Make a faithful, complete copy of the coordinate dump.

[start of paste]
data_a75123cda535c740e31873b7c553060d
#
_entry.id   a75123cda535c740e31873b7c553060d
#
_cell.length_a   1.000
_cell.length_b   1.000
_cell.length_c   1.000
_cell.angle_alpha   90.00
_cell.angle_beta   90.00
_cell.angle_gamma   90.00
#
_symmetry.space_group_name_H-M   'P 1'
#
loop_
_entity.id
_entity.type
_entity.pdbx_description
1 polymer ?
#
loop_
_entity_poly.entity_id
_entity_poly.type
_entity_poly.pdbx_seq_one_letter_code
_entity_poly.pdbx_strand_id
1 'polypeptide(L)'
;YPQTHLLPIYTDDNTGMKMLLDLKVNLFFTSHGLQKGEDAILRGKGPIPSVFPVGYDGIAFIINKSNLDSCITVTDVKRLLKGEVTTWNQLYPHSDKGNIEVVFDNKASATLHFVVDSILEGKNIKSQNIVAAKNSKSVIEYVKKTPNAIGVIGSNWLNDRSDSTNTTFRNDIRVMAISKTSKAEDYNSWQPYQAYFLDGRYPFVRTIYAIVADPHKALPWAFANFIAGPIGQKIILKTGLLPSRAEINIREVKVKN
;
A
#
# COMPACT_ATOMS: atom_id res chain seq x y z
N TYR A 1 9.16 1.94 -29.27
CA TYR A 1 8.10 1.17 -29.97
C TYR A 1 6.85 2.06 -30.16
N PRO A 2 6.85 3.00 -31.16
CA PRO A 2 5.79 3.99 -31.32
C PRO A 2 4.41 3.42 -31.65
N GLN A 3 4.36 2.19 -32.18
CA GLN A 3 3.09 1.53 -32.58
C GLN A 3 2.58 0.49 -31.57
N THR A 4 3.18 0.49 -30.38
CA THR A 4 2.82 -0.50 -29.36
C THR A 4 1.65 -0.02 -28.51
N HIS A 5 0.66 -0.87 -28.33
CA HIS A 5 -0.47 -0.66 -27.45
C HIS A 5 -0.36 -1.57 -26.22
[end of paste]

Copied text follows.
data_a75123cda535c740e31873b7c553060d
#
_entry.id   a75123cda535c740e31873b7c553060d
#
_cell.length_a   1.000
_cell.length_b   1.000
_cell.length_c   1.000
_cell.angle_alpha   90.00
_cell.angle_beta   90.00
_cell.angle_gamma   90.00
#
_symmetry.space_group_name_H-M   'P 1'
#
loop_
_entity.id
_entity.type
_entity.pdbx_description
1 polymer ?
#
loop_
_entity_poly.entity_id
_entity_poly.type
_entity_poly.pdbx_seq_one_letter_code
_entity_poly.pdbx_strand_id
1 'polypeptide(L)'
;YPQTHLLPIYTDDNTGMKMLLDLKVNLFFTSHGLQKGEDAILRGKGPIPSVFPVGYDGIAFIINKSNLDSCITVTDVKRLLKGEVTTWNQLYPHSDKGNIEVVFDNKASATLHFVVDSILEGKNIKSQNIVAAKNSKSVIEYVKKTPNAIGVIGSNWLNDRSDSTNTTFRNDIRVMAISKTSKAEDYNSWQPYQAYFLDGRYPFVRTIYAIVADPHKALPWAFANFIAGPIGQKIILKTGLLPSRAEINIREVKVKN
;
A
#
# COMPACT_ATOMS: atom_id res chain seq x y z
N TYR A 1 9.16 1.94 -29.27
CA TYR A 1 8.10 1.17 -29.97
C TYR A 1 6.85 2.06 -30.16
N PRO A 2 6.85 3.00 -31.16
CA PRO A 2 5.79 3.99 -31.32
C PRO A 2 4.41 3.42 -31.65
N GLN A 3 4.36 2.19 -32.18
CA GLN A 3 3.09 1.53 -32.58
C GLN A 3 2.58 0.49 -31.57
N THR A 4 3.18 0.49 -30.38
CA THR A 4 2.82 -0.50 -29.36
C THR A 4 1.65 -0.02 -28.51
N HIS A 5 0.66 -0.87 -28.33
CA HIS A 5 -0.47 -0.66 -27.45
C HIS A 5 -0.36 -1.57 -26.22